"びょういんはどこですか?こまっています。"

Translation:Where is the hospital? I'm in trouble.

1 year ago

29 Comments


https://www.duolingo.com/PrinceofKeys

病院はどこですか? 困っています。

1 year ago

https://www.duolingo.com/SelfDelusi

Any reason that "Where is a hospital? I am in trouble" should be marked wrong?

1 year ago

https://www.duolingo.com/Hannaha70093
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No. That answer is perfectly acceptable.

9 months ago

https://www.duolingo.com/andi_kan
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While that might be grammatically acceptable, generally we'd still use "the" even if not specifically indicating a particular hospital. I believe it's because "nearest" is implied in most situations, such as "Where is the [nearest] hospital?" etc. To use "a", it's more common to say "Where can I find/locate a hospital?"

3 months ago

https://www.duolingo.com/honeyrbw
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Same here

11 months ago

https://www.duolingo.com/ninthtale

Since when does 困る mean "to be in trouble"?

1 year ago

https://www.duolingo.com/Pedro_42
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The EDICT dictionary lists the definitions "to be troubled; to be worried; to be bothered; to be embarrassed; to be stumped​", but wiktionary lists the definitions "to have trouble (with something); to be in trouble; to be troubled; to be bothered (by something); to be annoyed"

1 year ago

https://www.duolingo.com/steve817862

Exactly. There is a big difference between being troubled and being in trouble. Not even in the same city. The translation is 100% wrong.

1 month ago

https://www.duolingo.com/Medusa747

Two sentences? That's a first.

1 year ago

https://www.duolingo.com/gabchan
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病院は何処ですか?困っています。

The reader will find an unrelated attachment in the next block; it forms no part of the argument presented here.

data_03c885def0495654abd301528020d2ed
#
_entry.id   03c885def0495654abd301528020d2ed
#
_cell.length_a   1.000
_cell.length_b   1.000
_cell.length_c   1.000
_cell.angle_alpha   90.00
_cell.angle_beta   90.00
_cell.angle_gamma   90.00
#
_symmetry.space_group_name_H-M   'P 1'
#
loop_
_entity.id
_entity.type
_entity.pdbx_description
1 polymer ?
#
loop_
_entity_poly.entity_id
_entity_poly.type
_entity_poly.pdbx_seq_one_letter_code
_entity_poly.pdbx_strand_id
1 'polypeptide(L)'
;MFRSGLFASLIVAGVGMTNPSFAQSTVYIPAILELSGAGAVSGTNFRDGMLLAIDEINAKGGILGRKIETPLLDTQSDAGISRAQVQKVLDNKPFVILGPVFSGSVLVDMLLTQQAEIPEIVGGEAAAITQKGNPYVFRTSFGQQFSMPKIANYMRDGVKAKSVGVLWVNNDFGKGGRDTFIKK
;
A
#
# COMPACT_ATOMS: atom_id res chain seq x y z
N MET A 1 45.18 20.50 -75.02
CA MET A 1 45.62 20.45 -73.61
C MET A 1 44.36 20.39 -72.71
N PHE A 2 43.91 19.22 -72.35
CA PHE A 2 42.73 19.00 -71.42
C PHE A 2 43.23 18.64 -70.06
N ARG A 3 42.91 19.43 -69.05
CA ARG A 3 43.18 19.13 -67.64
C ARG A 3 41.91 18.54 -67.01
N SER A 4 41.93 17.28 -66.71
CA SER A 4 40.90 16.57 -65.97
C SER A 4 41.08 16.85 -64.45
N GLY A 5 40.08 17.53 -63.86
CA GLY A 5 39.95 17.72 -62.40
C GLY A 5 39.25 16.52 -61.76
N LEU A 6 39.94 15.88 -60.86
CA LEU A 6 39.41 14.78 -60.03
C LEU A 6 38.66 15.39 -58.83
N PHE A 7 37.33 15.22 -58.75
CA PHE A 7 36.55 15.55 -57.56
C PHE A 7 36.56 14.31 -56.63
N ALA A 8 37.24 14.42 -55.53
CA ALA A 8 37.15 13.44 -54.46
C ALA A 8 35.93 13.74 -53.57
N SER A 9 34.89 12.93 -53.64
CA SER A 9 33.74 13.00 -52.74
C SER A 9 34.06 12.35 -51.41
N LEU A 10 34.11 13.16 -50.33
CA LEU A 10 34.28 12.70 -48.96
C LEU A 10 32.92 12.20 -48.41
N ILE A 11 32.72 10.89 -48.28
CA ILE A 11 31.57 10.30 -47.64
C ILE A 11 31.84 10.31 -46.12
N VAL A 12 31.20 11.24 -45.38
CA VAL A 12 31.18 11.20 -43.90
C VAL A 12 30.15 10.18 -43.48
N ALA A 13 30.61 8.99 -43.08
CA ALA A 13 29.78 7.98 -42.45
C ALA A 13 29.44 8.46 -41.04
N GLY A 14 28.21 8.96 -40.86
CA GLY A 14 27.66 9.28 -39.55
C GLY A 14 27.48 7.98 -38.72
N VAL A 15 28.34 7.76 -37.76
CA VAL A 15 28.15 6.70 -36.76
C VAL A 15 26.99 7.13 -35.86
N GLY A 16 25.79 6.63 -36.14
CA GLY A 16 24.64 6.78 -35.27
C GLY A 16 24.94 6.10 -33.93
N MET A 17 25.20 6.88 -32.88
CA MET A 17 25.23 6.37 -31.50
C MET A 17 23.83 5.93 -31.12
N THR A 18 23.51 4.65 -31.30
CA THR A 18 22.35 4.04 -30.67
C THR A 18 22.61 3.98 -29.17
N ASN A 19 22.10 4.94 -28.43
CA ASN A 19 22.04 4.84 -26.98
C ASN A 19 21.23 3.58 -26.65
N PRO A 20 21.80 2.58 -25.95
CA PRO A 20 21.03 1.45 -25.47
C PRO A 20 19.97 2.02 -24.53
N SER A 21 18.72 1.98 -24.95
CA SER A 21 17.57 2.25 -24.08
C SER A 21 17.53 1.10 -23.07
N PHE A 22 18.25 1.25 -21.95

7 months ago

https://www.duolingo.com/sotnosen93

Note however that 何処/どこ is generally written in kana only.

3 weeks ago

https://www.duolingo.com/cgottsch
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Is this a usable sentence?

1 year ago

https://www.duolingo.com/Jon274805

I can tell you the first part is accurate and usable. Im not sure if the second sentence is a natural follow up. It dise mean troubled but that doesn't give anyone specific details.

1 year ago

https://www.duolingo.com/Jon274805

Isn't it great when you have to question evey sentence in your language learning app? (It's not...)

1 year ago

https://www.duolingo.com/regularfanb0y

It is a sign of active community, and further questions means more answers, and that what makes Duolingo, duolingo.

3 months ago

https://www.duolingo.com/Esoppant
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This sounds rather unnatural in English. Does komaru have a meaning that acts as a better follow-up to the first sentence?

1 year ago

https://www.duolingo.com/Tara_han

Could you use it to mean "I have a problem" or "something is wrong"? From the examples given that seems a better fit.

7 months ago

https://www.duolingo.com/japanesekriggs

Not really a pair of sentences that is usually delivered so calmly.

8 months ago

https://www.duolingo.com/Tanner742258

Maybe 'I don't feel well' should be accepted? Or are we watching a yakuza movie with some guy looking for shelter?

7 months ago

https://www.duolingo.com/AdonisCham1

Doesn't Taihen also mean trouble? Could I use Taihen desu, interchangeably?

10 months ago

https://www.duolingo.com/Bryan521559

No, taihen is more of a situation, not a feeling.

9 months ago

https://www.duolingo.com/Eyebrows7

I answered "Where is a hospital? I am in trouble" but was marked wrong. It said the correct answer is " Where is THE hospital? I am in trouble."

3 months ago

https://www.duolingo.com/steve817862

困る refers to your emotional state being negatively aroused, ie, upset. It says nothing about what your situation is, whether you are in or out of trouble. If you watch Cops, you'll see dozens of people who are in big trouble but are cool as a cucumber. Not こまった at all. Bad translation, DL. Please change it immediately.

1 month ago

https://www.duolingo.com/toastedbunz
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MY DOG!! I DONT THINK HE'S GONNA MAKE IT!! :'(

1 week ago

https://www.duolingo.com/tangochan85
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Instead of "I'm in trouble," which seems to be a mistranslated, wouldn't "I'm worried," be better? Or if you were going to say "I'm worried" in this context would it be another word?

7 months ago

https://www.duolingo.com/cpJM5
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Where does it imply "they"

1 year ago

https://www.duolingo.com/sotnosen93

Japanese usually doesn't specify the subject pronoun since it can often be inferred from context. "They are", "he is", "I am", etc. are all fine and should be accepted.

3 weeks ago

https://www.duolingo.com/YAYOyamasa

Why 'the' is needes??

1 year ago

https://www.duolingo.com/sotnosen93

Because while Japanese doesn't require an article attached to "hospital", English certainly does.

3 weeks ago
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